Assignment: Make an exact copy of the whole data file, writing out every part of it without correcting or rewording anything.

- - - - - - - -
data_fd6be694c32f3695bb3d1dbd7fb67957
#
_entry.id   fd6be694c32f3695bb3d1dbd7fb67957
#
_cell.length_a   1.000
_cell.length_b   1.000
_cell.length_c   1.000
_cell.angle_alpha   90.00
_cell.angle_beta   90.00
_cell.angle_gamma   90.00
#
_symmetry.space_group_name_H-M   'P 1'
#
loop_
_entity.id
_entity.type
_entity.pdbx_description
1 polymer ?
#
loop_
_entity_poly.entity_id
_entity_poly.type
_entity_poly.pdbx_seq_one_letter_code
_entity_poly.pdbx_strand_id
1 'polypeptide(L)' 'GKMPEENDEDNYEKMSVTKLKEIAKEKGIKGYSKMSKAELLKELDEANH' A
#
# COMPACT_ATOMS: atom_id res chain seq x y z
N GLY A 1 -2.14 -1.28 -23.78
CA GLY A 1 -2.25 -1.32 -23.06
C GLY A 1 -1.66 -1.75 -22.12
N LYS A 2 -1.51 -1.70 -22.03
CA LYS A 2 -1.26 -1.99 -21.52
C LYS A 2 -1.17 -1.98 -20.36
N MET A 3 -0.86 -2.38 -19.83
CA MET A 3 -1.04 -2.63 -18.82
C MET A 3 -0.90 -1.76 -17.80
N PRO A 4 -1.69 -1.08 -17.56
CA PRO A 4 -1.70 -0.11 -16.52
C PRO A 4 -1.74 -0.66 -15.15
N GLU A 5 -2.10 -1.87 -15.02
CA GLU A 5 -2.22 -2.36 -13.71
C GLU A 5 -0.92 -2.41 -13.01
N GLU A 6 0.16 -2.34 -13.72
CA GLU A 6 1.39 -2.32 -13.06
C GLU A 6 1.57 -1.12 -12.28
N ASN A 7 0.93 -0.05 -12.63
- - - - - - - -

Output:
data_fd6be694c32f3695bb3d1dbd7fb67957
#
_entry.id   fd6be694c32f3695bb3d1dbd7fb67957
#
_cell.length_a   1.000
_cell.length_b   1.000
_cell.length_c   1.000
_cell.angle_alpha   90.00
_cell.angle_beta   90.00
_cell.angle_gamma   90.00
#
_symmetry.space_group_name_H-M   'P 1'
#
loop_
_entity.id
_entity.type
_entity.pdbx_description
1 polymer ?
#
loop_
_entity_poly.entity_id
_entity_poly.type
_entity_poly.pdbx_seq_one_letter_code
_entity_poly.pdbx_strand_id
1 'polypeptide(L)' 'GKMPEENDEDNYEKMSVTKLKEIAKEKGIKGYSKMSKAELLKELDEANH' A
#
# COMPACT_ATOMS: atom_id res chain seq x y z
N GLY A 1 -2.14 -1.28 -23.78
CA GLY A 1 -2.25 -1.32 -23.06
C GLY A 1 -1.66 -1.75 -22.12
N LYS A 2 -1.51 -1.70 -22.03
CA LYS A 2 -1.26 -1.99 -21.52
C LYS A 2 -1.17 -1.98 -20.36
N MET A 3 -0.86 -2.38 -19.83
CA MET A 3 -1.04 -2.63 -18.82
C MET A 3 -0.90 -1.76 -17.80
N PRO A 4 -1.69 -1.08 -17.56
CA PRO A 4 -1.70 -0.11 -16.52
C PRO A 4 -1.74 -0.66 -15.15
N GLU A 5 -2.10 -1.87 -15.02
CA GLU A 5 -2.22 -2.36 -13.71
C GLU A 5 -0.92 -2.41 -13.01
N GLU A 6 0.16 -2.34 -13.72
CA GLU A 6 1.39 -2.32 -13.06
C GLU A 6 1.57 -1.12 -12.28
N ASN A 7 0.93 -0.05 -12.63